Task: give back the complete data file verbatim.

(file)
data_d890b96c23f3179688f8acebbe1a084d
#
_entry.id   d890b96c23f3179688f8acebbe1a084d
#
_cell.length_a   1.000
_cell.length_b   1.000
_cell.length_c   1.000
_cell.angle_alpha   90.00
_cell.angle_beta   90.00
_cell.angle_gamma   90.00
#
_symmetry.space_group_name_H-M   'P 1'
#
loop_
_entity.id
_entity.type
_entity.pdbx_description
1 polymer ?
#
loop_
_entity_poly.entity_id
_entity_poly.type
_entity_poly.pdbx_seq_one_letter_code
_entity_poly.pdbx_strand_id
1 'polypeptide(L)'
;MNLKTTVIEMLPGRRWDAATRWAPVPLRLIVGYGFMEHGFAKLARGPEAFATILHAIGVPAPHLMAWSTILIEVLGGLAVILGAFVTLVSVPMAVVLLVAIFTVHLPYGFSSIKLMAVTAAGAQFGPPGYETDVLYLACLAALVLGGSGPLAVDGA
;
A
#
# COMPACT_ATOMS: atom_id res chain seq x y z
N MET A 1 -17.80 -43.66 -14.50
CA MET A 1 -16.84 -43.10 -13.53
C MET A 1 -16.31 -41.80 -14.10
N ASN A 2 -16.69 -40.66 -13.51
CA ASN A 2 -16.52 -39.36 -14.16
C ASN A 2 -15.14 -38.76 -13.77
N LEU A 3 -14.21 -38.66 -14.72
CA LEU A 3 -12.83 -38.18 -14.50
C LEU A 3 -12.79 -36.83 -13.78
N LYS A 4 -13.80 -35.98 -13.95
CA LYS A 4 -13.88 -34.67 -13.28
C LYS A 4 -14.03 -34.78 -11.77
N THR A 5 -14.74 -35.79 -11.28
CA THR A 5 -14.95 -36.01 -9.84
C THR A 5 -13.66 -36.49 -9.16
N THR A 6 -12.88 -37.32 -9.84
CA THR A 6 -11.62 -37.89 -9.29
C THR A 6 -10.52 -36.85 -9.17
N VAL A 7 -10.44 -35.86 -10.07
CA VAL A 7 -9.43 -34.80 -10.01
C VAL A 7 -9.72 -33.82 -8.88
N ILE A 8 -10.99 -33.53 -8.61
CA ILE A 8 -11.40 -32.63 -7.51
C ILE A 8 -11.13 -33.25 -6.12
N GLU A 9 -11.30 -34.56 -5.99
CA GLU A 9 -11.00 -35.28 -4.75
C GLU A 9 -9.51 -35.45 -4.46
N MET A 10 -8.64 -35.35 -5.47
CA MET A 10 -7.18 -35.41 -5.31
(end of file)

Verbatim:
data_d890b96c23f3179688f8acebbe1a084d
#
_entry.id   d890b96c23f3179688f8acebbe1a084d
#
_cell.length_a   1.000
_cell.length_b   1.000
_cell.length_c   1.000
_cell.angle_alpha   90.00
_cell.angle_beta   90.00
_cell.angle_gamma   90.00
#
_symmetry.space_group_name_H-M   'P 1'
#
loop_
_entity.id
_entity.type
_entity.pdbx_description
1 polymer ?
#
loop_
_entity_poly.entity_id
_entity_poly.type
_entity_poly.pdbx_seq_one_letter_code
_entity_poly.pdbx_strand_id
1 'polypeptide(L)'
;MNLKTTVIEMLPGRRWDAATRWAPVPLRLIVGYGFMEHGFAKLARGPEAFATILHAIGVPAPHLMAWSTILIEVLGGLAVILGAFVTLVSVPMAVVLLVAIFTVHLPYGFSSIKLMAVTAAGAQFGPPGYETDVLYLACLAALVLGGSGPLAVDGA
;
A
#
# COMPACT_ATOMS: atom_id res chain seq x y z
N MET A 1 -17.80 -43.66 -14.50
CA MET A 1 -16.84 -43.10 -13.53
C MET A 1 -16.31 -41.80 -14.10
N ASN A 2 -16.69 -40.66 -13.51
CA ASN A 2 -16.52 -39.36 -14.16
C ASN A 2 -15.14 -38.76 -13.77
N LEU A 3 -14.21 -38.66 -14.72
CA LEU A 3 -12.83 -38.18 -14.50
C LEU A 3 -12.79 -36.83 -13.78
N LYS A 4 -13.80 -35.98 -13.95
CA LYS A 4 -13.88 -34.67 -13.28
C LYS A 4 -14.03 -34.78 -11.77
N THR A 5 -14.74 -35.79 -11.28
CA THR A 5 -14.95 -36.01 -9.84
C THR A 5 -13.66 -36.49 -9.16
N THR A 6 -12.88 -37.32 -9.84
CA THR A 6 -11.62 -37.89 -9.29
C THR A 6 -10.52 -36.85 -9.17
N VAL A 7 -10.44 -35.86 -10.07
CA VAL A 7 -9.43 -34.80 -10.01
C VAL A 7 -9.72 -33.82 -8.88
N ILE A 8 -10.99 -33.53 -8.61
CA ILE A 8 -11.40 -32.63 -7.51
C ILE A 8 -11.13 -33.25 -6.12
N GLU A 9 -11.30 -34.56 -5.99
CA GLU A 9 -11.00 -35.28 -4.75
C GLU A 9 -9.51 -35.45 -4.46
N MET A 10 -8.64 -35.35 -5.47
CA MET A 10 -7.18 -35.41 -5.31